priority. They’ll hear what you say, but they’ll believe what you do. To kids, love is spelled T-I-M-E. What Happened To My Writing? Despite that I am a morning person and the writing I do before noon is the best work I’ll do all day, during those growing up years with the kids, I could write only from 9 to midnight. Yet, because I wrote without guilt, I was as productive during those three hours a night as I had ever been—and in truth, as productive as I have been since, despite that I have been a fulltime freelancer for 25 years. We gained credibility with our kids, and they became our best friends. Naturally we didn’t agree on everything, but they never doubted our commitment to them. What It Cost Me • A lot of TV • An hour or two of sleep per night • As full a social life as we might have preferred So, What’ll It Be? Only you can decide your own priorities. TV? Movies? Parties? Concerts? Sports? Hobbies? Social Media? (There are apps to help you control that, i.e., Freedom. Google it.) Let Me Say It Again Whatever you decide, don’t sacrifice your family on the altar of your career. You’ll never regret the time you spend with them, but you’re almost certain to regret the time you don’t. Jerry Jenkins is the author of The Left Behind Series and a total of 189 books. His titles have sold more than 70 million copies worldwide, and 21 of his books have reached the New York Times bestseller list. He and his wife live in Colorado and have 3 sons and 8 grandchildren. | 11


ver the past week the Safe Schools program (SCAA) has featured in the news with some in the Federal Coalition calling for a review. Prime Minister Malcolm Turnbull ordered the independent review last Tuesday and it will be completed by mid-March. Safe Schools is a school education program aimed at promoting acceptance of gay, lesbian, bisexual, transgender & Intersex (LGBTI) students. The teaching manual was set up by Labor but launched by the Coalition in 2014. The main concern appears to be the ageappropriateness of what is being taught to 11 year-olds. Other concerns include some of the links from the program to websites that promote concerning material. For example, The Minus 18 website (Australia’s largest youth-led network for gay, bi, lesbian and trans teens) has an article instructing kids on how to “Cover their tracks” on the Internet. Another link leads to an article on how to make your own sex toys, finding women to teach cross-dressing skills, healthier and safer ways to bind your chest, an online sex shop and so on. Seeing that $8 million of federal money is being used to support this program the government has every right to call a review – and any tax payer has a right to express their opinion on this. While some are calling for all funding to be withdrawn and the program to be axed, the review could lead to some healthy modifications to SCAA so that it is fairer and more age-appropriate. In the meantime there seems to be plenty of unhelpful mudslinging from both “sides” of the debate. For example, Katherine Hudson on the New Matilda site writes, “The prejudiced views of Senator Cory Bernardi and his rightist droogs are shared by many dictators, despots and despicable leaders, including Putin, Kim Jongun, Mugabe, and ISIS terrorists. Those who’ve come out against the Safe Schools Program aren’t reasonable conservatives, they’re homophobic reactionaries, who want a return to ‘the days of the old school yard’ where LGBTIQ students lived in fear and silence.” This sort of rant is singularly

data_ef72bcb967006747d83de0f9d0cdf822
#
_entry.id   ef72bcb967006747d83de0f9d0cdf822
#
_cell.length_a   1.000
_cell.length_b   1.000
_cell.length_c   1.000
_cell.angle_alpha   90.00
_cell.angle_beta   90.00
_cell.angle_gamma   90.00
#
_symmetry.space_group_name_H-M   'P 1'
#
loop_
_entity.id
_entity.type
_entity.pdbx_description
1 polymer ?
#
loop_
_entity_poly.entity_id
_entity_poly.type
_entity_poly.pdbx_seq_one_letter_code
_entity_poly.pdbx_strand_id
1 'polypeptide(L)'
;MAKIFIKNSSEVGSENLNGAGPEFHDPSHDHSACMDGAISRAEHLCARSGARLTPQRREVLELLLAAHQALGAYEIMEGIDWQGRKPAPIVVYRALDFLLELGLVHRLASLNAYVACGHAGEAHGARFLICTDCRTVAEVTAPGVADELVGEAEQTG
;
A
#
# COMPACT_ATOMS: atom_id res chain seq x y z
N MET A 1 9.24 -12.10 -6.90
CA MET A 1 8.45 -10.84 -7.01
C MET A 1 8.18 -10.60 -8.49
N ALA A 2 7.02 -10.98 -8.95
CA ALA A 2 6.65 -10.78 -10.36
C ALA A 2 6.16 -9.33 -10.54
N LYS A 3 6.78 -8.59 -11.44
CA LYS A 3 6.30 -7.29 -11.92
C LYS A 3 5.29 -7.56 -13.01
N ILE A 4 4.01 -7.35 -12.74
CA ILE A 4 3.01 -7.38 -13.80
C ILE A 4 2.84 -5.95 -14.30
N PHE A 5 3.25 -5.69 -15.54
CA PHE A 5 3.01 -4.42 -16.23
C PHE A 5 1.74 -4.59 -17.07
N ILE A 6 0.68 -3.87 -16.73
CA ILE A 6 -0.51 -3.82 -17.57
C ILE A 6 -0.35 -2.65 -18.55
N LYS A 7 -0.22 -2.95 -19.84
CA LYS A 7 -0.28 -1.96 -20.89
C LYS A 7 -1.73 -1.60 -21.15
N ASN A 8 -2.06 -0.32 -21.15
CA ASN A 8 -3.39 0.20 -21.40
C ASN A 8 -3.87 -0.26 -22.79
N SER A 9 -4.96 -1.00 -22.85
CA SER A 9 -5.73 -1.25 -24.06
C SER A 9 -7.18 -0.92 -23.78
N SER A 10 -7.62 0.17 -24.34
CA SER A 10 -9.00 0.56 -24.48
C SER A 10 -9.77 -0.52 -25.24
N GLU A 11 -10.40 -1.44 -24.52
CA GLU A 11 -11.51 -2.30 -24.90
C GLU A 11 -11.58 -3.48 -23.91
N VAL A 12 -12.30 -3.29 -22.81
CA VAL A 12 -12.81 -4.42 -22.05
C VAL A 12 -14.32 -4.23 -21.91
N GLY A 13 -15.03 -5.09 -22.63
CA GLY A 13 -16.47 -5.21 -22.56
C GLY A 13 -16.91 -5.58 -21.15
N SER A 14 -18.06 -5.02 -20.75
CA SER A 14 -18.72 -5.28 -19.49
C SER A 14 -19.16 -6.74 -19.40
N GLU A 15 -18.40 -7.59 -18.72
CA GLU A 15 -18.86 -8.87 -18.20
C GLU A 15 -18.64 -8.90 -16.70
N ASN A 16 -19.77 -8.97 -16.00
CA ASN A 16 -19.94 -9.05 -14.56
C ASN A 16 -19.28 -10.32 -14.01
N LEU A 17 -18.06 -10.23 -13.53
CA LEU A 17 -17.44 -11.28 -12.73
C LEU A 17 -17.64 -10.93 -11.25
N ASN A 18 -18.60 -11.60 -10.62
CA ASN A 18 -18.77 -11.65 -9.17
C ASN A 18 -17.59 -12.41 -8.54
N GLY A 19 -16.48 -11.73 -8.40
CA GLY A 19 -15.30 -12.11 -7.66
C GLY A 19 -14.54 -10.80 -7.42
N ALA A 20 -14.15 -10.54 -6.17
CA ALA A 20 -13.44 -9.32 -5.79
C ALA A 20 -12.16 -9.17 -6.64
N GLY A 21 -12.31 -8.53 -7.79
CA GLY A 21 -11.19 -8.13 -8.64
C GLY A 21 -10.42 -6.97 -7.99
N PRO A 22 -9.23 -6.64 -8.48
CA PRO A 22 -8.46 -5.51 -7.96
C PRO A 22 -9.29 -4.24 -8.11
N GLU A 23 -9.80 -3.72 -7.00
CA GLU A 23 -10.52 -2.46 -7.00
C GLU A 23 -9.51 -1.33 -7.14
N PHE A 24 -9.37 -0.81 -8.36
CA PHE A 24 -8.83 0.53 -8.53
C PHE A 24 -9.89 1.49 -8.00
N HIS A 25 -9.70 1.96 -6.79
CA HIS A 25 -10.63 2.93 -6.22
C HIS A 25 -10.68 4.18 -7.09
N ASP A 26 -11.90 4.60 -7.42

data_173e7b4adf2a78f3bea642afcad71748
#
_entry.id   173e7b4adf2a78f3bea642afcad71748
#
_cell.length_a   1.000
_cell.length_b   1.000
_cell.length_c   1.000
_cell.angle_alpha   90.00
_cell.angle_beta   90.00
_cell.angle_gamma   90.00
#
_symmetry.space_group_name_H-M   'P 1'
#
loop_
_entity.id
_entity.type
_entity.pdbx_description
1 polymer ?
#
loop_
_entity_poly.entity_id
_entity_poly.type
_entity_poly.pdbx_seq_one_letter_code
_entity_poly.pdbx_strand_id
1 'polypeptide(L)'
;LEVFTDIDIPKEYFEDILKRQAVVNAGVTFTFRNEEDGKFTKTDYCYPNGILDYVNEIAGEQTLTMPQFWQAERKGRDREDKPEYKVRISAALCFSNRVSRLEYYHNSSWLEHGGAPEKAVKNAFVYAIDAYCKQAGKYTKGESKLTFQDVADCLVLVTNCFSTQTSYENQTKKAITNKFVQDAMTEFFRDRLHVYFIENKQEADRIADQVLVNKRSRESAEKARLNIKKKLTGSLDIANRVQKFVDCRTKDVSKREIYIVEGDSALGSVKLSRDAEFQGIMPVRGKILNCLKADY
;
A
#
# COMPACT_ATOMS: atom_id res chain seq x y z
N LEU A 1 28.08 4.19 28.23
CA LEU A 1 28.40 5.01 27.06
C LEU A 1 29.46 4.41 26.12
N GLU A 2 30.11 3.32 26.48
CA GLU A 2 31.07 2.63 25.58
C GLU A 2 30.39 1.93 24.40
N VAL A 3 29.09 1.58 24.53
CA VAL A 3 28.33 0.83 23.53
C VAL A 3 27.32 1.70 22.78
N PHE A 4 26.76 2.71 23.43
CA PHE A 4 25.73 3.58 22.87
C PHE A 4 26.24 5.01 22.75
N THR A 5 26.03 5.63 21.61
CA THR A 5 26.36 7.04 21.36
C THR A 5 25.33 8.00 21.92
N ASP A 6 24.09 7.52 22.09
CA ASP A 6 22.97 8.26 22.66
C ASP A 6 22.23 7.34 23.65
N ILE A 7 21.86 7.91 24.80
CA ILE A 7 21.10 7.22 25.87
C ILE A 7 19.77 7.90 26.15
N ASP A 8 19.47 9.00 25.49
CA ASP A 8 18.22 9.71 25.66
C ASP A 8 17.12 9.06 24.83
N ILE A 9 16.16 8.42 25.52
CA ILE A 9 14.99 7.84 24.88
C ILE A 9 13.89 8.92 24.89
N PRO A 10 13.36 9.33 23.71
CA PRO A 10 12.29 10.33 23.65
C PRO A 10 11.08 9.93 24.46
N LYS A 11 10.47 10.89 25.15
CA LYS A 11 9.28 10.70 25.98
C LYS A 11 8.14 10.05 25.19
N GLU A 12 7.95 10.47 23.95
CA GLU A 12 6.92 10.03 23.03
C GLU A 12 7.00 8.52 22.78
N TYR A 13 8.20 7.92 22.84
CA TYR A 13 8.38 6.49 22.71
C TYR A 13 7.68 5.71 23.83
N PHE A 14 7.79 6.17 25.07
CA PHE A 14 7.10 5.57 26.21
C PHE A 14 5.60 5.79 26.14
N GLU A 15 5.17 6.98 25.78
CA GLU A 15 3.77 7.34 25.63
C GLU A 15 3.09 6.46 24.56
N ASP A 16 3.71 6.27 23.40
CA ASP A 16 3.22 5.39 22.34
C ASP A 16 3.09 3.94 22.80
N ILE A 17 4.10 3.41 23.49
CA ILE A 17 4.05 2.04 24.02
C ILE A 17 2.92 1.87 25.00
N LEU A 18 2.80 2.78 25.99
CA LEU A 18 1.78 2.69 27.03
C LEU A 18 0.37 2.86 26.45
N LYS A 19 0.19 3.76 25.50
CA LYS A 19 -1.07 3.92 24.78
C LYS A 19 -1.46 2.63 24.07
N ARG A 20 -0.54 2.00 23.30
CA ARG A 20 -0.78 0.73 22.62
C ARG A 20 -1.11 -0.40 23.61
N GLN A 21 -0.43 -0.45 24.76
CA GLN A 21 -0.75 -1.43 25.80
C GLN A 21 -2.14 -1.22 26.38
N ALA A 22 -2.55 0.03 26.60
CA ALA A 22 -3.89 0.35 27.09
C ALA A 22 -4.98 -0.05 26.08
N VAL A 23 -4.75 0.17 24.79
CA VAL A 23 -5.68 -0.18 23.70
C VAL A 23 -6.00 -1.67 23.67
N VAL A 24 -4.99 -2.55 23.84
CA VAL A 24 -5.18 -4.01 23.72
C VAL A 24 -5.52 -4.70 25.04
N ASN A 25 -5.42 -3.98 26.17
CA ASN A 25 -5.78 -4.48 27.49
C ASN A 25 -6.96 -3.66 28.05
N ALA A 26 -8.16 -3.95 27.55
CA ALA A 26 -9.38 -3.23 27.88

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Safe Schools Program: What’s all the Fuss? unhelpful. Just because someone asks questions doesn’t make them a homophobic reactionary. I’m asking questions but I’m neither reactionary nor homophobic – in fact I’m just the opposite and have received my fair share of criticism over the years for speaking graciously towards LGBTI people and suggesting the Christian Gospel includes ALL people! The hateful emails that some politicians have received about the Safe Schools program are also unhelpful – even more so when they are sent by people professing the Christian faith. Surely genuine Christian behaviour should include things like love, kindness, gentleness and self-control. It saddens me greatly when Christians fail to present their Christianity Christianly! So, where to from here? Of course we’ll have to wait for the review. Personally I hope the SCAA program isn’t shut down but I do hope it’s modified. Having a school program that is aimed at increasing our understanding of one another and decreasing bullying is a worthy goal, but I believe the current Safe Schools program is too narrow. While it’s more than appropriate to educate teenagers about the diversity of human sexuality, it’s also vital that we educate them about diversity in other areas too – such as culture, race, and religion. For example, classmates often pick on our youngest daughter because of her Christian faith (and she attends a Christian based school). Bullying takes place for any number of reasons and it would be helpful for all teenagers to have age-appropriate teaching that seeks to help them deal with it in healthy ways. Over the